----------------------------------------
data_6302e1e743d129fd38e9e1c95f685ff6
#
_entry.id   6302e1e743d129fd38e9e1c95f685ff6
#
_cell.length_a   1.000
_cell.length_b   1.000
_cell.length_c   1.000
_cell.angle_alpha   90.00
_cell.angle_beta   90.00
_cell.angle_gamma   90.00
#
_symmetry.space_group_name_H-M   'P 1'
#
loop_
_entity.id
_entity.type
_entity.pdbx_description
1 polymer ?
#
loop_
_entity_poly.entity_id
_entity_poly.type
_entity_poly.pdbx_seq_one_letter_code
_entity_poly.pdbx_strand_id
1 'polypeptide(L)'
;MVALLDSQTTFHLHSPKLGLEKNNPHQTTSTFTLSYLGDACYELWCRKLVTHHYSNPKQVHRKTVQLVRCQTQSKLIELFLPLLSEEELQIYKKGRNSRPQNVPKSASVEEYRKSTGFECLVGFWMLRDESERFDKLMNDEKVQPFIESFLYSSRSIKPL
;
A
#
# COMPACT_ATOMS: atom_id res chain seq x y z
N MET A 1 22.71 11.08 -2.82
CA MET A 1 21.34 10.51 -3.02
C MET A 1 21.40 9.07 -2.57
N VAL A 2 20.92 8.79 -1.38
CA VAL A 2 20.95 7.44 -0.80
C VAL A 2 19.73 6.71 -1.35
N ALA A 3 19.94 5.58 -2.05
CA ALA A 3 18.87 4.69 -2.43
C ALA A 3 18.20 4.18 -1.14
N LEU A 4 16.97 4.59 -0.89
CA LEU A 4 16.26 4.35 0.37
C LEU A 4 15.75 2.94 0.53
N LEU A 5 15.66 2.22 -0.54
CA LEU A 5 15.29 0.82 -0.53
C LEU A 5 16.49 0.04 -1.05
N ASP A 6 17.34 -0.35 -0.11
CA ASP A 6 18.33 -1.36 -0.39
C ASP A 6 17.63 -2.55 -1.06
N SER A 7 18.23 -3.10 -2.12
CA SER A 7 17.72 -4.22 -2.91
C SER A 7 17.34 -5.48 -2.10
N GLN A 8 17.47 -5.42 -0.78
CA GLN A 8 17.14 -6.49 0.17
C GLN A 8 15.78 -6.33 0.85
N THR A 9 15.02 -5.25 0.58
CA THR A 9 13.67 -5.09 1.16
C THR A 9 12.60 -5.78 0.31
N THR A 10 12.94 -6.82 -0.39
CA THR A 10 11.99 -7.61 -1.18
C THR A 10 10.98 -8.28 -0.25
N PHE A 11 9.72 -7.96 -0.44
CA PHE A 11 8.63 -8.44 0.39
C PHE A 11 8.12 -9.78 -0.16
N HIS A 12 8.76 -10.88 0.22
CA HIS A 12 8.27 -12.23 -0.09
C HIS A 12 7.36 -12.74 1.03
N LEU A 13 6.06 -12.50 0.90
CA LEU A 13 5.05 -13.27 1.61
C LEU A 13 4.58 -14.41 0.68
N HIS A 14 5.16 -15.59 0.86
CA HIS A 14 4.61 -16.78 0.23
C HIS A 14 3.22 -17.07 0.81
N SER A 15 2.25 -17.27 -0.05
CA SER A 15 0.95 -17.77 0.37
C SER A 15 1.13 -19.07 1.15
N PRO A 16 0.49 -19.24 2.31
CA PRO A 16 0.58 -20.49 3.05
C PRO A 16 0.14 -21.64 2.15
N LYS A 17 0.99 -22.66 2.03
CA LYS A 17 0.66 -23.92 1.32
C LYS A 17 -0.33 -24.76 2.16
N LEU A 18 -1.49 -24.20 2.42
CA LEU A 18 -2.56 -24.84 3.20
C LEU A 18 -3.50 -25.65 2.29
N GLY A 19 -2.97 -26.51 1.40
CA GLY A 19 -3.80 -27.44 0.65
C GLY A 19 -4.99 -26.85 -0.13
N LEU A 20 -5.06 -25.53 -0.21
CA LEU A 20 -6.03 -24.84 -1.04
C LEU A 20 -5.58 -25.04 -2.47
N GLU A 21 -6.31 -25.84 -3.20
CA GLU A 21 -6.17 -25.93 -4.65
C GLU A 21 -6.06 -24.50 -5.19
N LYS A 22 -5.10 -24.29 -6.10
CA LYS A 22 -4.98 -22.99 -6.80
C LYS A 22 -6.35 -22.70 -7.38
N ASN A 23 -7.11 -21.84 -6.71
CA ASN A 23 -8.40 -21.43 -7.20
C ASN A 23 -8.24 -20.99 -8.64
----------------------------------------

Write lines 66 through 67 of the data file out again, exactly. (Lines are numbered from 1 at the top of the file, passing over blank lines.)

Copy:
C HIS A 12 7.36 -12.74 1.03
N LEU A 13 6.06 -12.50 0.90